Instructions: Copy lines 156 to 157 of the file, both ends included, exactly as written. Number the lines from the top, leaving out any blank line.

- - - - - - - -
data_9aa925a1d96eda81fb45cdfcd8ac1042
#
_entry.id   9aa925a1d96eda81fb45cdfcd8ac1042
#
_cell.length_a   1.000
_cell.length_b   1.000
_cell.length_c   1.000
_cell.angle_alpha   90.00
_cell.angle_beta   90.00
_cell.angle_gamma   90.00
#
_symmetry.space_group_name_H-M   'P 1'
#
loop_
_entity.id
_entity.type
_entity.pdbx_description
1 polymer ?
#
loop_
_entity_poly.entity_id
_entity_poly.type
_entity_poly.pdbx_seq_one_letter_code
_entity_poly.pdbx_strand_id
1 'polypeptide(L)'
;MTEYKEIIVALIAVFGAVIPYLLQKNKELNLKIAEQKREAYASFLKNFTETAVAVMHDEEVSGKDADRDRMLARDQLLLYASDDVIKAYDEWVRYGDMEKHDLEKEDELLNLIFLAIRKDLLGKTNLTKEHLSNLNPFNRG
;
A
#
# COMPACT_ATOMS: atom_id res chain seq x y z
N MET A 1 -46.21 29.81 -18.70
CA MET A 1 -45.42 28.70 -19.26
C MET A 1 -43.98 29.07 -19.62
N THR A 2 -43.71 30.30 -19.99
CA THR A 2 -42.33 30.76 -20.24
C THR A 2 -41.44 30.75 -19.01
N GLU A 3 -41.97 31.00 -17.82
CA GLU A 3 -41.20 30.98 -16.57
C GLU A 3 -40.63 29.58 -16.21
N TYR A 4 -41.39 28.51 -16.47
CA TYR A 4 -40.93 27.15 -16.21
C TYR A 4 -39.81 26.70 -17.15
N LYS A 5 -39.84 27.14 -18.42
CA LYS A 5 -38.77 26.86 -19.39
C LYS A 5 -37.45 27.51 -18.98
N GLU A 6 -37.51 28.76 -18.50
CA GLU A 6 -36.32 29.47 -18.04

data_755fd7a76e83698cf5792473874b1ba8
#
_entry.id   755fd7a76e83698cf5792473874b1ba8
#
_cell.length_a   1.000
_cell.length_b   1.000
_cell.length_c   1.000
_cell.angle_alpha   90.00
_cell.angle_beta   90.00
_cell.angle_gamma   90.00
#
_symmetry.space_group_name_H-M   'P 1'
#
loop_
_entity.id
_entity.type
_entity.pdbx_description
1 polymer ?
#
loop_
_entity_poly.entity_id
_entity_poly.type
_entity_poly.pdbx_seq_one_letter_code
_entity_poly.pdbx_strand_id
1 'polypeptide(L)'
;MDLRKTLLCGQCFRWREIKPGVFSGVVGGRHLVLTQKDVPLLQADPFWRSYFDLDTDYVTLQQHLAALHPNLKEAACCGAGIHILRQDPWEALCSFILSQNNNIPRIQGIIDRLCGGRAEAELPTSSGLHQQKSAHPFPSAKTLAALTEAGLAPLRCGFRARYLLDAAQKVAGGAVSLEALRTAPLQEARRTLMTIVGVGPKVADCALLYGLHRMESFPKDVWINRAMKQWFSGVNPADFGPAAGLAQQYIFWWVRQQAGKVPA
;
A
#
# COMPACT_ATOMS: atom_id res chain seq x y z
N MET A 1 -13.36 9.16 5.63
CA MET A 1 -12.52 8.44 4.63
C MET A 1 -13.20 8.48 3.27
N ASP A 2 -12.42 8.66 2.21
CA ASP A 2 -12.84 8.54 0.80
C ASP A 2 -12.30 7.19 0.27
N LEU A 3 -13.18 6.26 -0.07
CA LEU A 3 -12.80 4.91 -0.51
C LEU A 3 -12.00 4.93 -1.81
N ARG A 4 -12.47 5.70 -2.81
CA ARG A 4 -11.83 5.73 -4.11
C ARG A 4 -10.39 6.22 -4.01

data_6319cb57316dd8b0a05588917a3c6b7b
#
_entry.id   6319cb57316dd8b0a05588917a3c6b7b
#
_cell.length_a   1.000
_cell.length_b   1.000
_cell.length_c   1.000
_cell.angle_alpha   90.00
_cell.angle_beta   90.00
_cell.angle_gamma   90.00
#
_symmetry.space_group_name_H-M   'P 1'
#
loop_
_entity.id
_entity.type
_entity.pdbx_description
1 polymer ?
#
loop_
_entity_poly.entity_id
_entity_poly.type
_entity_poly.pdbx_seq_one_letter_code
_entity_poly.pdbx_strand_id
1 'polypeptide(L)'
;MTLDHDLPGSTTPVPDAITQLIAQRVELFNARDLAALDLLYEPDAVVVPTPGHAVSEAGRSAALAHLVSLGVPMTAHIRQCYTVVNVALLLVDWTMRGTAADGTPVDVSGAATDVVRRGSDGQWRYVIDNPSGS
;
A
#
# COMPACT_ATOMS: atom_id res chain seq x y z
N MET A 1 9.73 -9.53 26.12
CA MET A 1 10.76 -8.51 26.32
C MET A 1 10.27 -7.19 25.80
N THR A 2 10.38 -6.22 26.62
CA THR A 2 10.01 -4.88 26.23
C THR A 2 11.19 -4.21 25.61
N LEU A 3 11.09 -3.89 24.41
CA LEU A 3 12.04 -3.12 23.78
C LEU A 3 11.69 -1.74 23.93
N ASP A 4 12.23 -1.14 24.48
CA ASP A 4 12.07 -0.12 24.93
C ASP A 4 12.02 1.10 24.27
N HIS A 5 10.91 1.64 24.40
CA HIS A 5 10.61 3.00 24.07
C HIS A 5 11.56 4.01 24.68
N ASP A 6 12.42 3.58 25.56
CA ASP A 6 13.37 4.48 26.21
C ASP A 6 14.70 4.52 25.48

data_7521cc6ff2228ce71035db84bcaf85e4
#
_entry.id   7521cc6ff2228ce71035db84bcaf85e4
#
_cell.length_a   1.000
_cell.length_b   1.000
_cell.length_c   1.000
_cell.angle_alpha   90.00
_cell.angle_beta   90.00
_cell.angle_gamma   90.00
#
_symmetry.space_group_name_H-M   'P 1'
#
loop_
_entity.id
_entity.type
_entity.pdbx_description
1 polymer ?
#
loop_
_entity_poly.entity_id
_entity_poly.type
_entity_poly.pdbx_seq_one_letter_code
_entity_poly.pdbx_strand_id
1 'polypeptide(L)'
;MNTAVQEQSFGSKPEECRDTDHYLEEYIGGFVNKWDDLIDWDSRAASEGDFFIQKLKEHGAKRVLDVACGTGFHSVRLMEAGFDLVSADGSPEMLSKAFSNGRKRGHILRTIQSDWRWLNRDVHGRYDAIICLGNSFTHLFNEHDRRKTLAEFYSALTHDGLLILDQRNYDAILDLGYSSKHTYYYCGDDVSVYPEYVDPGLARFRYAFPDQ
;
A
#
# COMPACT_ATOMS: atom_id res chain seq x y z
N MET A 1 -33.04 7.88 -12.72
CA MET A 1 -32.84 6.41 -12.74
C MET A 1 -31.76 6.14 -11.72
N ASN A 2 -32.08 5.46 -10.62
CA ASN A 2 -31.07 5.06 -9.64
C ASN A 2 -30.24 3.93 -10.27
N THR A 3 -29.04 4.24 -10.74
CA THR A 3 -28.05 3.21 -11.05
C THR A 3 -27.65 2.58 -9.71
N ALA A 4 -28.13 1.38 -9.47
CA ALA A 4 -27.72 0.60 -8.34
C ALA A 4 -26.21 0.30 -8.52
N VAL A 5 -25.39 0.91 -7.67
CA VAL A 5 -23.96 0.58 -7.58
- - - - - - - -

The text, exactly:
#
loop_